Did you know your hens’ eggshell colors are the result of genetics? Hens will lay the same colored eggs their entire lives. Some breeds are bred to lay specific colors, while other breeds differ from hen to hen. Sometimes nutrition or health changes can subtly impact the color or appearance of your hens’ eggs, but you should expect consistency from your hens.
Common chicken eggshell colors include white or cream, and browns in various hues. Chicken eggs can also be blue, green, and even pink. Most eggs are a solid color, but some breeds like Marans, Barnevelders, and Welsummers can lay speckled eggs.
Your hens’ eggs tell about their health. Sometimes misshapen, discolored, or eggs laid with shell anomalies point to a nutritional deficit. If you notice your hens laying eggs that aren’t consistent with their previous appearances, it’s best to evaluate their diet.
Frequently asked questions about chicken eggs
How frequently do chickens lay eggs?
Every hen is different, but peak age for most laying hens is around a year and a half through 2 or 3 years of age. During that time, a good laying hen should produce anywhere from 250-350 eggs per year depending on their genetics. Egg production will decrease as hens age, and will also dip or stop altogether during their yearly molting cycle. Some hens may also decrease egg production in the wintertime to reallocate energy to stay warm.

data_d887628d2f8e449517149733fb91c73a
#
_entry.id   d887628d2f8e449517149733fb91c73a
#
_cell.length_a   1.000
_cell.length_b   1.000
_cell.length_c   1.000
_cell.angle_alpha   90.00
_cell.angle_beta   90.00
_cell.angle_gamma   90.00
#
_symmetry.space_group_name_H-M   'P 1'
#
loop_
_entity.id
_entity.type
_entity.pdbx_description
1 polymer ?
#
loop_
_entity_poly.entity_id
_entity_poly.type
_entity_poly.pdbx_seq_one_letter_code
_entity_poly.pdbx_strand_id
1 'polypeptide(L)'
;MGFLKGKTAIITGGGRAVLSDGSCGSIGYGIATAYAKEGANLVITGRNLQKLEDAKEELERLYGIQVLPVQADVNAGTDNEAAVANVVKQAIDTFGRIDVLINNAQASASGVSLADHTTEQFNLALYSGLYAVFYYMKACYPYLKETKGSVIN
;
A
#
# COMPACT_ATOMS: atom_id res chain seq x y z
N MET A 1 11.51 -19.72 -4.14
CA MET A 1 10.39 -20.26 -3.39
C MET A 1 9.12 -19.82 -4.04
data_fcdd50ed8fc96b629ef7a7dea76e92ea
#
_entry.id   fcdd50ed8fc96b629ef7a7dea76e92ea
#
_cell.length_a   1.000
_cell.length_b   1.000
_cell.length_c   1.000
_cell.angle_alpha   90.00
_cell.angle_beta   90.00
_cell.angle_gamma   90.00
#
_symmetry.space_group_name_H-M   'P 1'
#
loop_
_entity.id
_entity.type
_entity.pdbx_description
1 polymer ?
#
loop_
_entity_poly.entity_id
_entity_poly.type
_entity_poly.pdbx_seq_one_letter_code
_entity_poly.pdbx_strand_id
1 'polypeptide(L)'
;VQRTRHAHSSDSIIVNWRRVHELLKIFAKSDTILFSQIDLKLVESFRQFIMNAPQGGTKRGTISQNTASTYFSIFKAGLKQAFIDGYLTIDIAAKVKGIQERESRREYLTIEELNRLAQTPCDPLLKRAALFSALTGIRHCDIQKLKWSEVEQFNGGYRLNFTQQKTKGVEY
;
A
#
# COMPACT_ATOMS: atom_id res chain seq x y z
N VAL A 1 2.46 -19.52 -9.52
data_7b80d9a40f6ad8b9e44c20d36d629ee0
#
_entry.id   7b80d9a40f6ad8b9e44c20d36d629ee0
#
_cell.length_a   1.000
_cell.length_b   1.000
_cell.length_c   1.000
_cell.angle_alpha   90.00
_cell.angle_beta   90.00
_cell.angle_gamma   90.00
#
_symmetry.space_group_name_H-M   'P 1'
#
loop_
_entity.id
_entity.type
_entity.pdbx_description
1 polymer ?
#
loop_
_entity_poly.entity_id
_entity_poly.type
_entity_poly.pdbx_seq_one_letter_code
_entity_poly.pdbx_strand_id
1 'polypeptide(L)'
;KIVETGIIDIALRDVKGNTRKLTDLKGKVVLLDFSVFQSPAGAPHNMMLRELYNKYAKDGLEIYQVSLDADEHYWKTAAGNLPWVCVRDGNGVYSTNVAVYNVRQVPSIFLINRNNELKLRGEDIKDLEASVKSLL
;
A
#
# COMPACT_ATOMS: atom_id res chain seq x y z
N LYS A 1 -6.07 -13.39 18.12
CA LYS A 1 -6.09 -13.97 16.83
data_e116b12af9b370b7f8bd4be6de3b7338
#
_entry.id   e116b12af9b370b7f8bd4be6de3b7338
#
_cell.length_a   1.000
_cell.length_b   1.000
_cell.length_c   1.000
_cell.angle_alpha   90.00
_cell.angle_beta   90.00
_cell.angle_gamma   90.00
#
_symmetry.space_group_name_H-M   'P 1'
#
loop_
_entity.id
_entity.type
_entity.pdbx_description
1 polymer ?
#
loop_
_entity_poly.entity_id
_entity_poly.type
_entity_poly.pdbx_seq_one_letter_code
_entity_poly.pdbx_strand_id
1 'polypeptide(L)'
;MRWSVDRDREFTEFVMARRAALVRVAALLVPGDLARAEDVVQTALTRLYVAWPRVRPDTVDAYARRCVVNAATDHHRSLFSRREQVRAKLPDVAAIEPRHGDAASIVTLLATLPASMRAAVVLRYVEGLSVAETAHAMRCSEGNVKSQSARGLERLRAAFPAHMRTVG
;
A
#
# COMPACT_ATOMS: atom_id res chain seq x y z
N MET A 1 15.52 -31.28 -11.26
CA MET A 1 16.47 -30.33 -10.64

Do chickens stop laying at a certain age?
Depending on their breed, most chickens will stop laying eggs by the time they are 4 or 5 years old. There are some breeds of chickens that will lay well into their later years, while others will drastically decrease production by year 3 or 4.
How do chickens lay eggs?
Chickens ovulate in order to lay an egg. Ovulation takes about 24 hours to complete, and starts in the ovary. The yolk is formed first, then passes through the oviduct where it is surrounded by the white (also called the albumen). Finally, the egg is encased in its shell inside of the hen’s uterus (or “shell gland”). Shell formation takes roughly 20 hours, after which the egg is laid by the hen via the cloaca or “vent”. All excretions from the hen exit through the vent, but during egg laying a hens’ uterine lining stays with the egg until it has been deposited – keeping it nice and clean.
Do chickens eat their own eggs?
Hens may begin to eat their own eggs for the following reasons:
- Nutritional deficiencies – usually low calcium intake
- Feeling unsafe in the nesting area
Keep your hens from eating their eggs by supplementing their diet with calcium. Crushed oyster shells can be purchased from feed stores, or you can save the eggshells from eggs you are using to crush and feed back to your hens for a boost in calcium. Always make sure your hens have plenty of fresh water to ward off dehydration.
Provide boredom-busting activities with chicken toys, and make sure your hens are housed in secure chicken coops and chicken runs. Hens that don’t feel safe may eat their eggs to hide evidence of their presence from chicken predators. Consider installing an automatic chicken coop door to make your hens’ feel more secure in their home.
Get more chicken eggs with Omlet
All of our chicken products are designed to promote safety, comfort, and security for hens, and for ease of use for their caretakers. Healthy, happy hens lay more eggs – so give them plenty to occupy their busy minds. A walk in chicken run gives your flock ample room outside of the coop to forage and play. Add a Chicken Swing to give your hens a unique place to relax in between egg-laying sessions, and to provide versatility in their space.
This entry was posted in Chickens